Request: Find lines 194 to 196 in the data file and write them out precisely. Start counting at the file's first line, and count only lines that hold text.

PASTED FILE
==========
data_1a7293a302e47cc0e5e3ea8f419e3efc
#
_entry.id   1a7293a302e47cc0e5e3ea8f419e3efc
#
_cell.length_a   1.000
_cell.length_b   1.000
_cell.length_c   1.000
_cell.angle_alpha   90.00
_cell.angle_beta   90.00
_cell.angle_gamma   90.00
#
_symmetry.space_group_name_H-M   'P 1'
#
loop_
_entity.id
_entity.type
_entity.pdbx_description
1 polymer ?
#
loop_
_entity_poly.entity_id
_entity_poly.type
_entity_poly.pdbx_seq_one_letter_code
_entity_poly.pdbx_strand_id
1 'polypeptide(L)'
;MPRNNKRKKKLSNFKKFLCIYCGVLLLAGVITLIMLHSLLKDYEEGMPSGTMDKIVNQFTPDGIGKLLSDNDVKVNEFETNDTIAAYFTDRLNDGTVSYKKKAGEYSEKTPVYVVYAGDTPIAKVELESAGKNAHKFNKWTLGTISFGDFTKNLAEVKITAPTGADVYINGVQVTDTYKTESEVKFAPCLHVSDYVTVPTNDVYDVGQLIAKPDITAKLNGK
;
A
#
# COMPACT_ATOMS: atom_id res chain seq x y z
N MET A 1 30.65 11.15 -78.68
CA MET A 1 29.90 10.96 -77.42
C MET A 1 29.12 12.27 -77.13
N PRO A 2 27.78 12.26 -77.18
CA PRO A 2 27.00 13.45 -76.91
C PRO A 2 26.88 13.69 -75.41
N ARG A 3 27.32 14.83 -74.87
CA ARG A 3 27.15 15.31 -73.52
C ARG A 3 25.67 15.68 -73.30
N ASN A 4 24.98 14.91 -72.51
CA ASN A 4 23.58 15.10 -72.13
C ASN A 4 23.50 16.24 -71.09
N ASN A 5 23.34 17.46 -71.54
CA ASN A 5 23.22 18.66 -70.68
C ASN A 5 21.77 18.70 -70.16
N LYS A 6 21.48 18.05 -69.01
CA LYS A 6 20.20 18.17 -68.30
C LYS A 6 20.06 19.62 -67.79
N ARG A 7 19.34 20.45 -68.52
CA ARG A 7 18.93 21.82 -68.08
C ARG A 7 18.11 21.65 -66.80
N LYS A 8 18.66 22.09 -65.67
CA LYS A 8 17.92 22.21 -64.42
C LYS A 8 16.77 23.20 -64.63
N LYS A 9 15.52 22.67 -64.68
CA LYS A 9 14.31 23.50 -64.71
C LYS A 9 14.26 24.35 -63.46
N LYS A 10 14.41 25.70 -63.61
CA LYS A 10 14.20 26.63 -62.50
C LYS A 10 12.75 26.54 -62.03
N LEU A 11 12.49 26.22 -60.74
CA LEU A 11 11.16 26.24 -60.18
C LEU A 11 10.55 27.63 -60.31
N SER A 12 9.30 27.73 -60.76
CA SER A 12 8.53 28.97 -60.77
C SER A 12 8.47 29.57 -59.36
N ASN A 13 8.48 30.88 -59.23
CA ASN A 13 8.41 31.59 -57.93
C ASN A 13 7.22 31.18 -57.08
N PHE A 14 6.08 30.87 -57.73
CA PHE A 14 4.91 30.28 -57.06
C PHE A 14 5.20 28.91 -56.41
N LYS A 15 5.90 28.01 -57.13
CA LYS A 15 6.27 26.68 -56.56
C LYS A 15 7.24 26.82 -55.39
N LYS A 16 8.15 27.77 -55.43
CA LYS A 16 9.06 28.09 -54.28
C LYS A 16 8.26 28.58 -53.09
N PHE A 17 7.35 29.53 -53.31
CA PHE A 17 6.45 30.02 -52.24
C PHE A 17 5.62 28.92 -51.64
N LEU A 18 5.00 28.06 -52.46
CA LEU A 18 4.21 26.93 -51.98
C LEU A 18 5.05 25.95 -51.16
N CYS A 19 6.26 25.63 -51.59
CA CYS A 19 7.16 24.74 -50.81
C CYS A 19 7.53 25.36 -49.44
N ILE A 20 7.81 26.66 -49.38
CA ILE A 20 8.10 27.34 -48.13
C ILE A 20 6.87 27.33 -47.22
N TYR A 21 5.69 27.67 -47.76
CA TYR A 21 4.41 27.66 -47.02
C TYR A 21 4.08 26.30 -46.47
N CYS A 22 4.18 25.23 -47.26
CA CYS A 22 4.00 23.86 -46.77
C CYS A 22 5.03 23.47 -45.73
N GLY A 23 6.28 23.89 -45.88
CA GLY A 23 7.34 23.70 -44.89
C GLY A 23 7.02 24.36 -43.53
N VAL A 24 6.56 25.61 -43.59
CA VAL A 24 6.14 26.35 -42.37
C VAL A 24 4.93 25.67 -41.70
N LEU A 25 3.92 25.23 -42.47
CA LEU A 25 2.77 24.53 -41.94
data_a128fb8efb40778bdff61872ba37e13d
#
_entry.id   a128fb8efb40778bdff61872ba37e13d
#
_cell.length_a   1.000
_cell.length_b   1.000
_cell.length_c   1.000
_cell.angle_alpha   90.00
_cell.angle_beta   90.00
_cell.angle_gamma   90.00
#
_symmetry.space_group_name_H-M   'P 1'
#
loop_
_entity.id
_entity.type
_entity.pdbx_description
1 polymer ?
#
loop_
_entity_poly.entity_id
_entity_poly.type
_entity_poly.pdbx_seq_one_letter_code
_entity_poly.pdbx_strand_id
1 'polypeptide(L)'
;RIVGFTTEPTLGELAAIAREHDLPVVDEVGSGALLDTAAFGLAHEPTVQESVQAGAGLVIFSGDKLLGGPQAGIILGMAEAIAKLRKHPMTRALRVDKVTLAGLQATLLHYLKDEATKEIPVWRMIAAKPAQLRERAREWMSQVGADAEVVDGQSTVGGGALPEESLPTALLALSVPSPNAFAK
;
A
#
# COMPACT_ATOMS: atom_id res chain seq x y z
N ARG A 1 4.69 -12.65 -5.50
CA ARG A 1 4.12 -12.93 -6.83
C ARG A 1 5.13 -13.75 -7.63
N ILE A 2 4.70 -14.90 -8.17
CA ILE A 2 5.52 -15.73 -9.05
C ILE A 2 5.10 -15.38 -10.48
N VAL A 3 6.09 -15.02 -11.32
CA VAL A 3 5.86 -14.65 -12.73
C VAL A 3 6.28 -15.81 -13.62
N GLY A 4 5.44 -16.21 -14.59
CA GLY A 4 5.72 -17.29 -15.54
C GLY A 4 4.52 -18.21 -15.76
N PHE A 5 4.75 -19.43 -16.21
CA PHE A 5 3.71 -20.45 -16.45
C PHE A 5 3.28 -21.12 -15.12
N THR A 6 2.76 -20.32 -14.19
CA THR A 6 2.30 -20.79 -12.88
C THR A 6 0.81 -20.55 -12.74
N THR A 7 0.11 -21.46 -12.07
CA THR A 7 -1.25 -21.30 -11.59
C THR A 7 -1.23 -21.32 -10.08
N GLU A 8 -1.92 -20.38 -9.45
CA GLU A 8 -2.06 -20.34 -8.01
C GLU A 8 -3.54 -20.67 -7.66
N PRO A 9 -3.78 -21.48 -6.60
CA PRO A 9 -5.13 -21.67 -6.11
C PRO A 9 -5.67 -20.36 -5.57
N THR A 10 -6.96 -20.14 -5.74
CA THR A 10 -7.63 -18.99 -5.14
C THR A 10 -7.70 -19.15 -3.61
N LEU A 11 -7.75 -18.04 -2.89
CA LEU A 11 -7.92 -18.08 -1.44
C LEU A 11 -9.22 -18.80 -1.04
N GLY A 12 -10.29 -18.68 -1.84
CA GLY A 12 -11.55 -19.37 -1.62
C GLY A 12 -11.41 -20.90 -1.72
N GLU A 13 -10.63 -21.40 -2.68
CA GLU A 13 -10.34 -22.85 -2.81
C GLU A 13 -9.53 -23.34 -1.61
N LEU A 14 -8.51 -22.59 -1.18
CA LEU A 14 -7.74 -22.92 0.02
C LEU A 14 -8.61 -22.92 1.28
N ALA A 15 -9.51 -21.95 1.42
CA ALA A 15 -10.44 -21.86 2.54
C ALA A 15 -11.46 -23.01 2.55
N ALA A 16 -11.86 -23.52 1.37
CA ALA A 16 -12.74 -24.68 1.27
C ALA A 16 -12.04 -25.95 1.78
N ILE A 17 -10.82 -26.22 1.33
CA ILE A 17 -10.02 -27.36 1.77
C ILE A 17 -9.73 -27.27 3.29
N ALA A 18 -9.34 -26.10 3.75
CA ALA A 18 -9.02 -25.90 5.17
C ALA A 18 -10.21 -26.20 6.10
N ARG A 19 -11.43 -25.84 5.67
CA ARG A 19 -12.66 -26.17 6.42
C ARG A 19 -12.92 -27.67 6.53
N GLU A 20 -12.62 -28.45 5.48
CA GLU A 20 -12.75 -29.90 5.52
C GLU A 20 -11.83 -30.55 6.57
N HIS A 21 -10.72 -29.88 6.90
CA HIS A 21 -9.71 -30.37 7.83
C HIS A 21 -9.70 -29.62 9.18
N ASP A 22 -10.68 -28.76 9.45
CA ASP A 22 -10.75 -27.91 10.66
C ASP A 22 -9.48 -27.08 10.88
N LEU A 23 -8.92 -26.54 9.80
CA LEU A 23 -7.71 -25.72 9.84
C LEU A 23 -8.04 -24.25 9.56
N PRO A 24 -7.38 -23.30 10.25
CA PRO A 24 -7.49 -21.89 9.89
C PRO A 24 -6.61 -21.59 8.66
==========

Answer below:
C GLU A 20 -11.83 -30.55 6.57
N HIS A 21 -10.72 -29.88 6.90
CA HIS A 21 -9.71 -30.37 7.83